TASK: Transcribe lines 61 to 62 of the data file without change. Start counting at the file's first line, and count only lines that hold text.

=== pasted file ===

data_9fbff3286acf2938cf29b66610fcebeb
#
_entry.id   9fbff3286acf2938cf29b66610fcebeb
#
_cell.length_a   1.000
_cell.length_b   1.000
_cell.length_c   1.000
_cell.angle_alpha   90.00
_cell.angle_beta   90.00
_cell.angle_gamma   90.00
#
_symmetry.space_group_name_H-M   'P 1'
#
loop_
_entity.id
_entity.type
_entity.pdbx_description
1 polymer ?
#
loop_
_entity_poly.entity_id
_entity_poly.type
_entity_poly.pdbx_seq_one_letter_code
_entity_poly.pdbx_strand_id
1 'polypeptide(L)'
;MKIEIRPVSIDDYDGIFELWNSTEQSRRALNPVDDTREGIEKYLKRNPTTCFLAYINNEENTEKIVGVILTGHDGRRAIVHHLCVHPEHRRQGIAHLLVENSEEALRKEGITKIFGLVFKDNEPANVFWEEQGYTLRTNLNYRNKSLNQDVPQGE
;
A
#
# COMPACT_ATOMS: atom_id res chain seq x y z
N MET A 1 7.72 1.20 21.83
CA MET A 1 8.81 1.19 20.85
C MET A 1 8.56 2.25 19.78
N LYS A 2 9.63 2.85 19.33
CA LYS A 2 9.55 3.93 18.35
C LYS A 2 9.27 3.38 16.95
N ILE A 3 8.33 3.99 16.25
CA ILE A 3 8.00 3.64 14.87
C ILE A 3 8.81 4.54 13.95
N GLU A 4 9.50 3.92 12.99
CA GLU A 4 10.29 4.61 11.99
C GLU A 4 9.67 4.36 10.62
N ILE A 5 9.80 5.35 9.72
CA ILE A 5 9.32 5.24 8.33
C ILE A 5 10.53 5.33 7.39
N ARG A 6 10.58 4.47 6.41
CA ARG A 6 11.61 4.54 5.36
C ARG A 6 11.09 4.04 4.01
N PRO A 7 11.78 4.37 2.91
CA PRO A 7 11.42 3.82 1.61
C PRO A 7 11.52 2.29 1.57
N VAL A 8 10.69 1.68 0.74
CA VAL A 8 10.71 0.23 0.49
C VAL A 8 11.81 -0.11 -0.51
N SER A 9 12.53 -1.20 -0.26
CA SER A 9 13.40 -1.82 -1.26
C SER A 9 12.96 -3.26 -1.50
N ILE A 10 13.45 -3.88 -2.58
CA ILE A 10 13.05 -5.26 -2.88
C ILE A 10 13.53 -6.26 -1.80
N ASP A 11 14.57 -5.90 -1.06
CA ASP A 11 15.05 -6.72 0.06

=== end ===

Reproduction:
N ASP A 11 14.57 -5.90 -1.06
CA ASP A 11 15.05 -6.72 0.06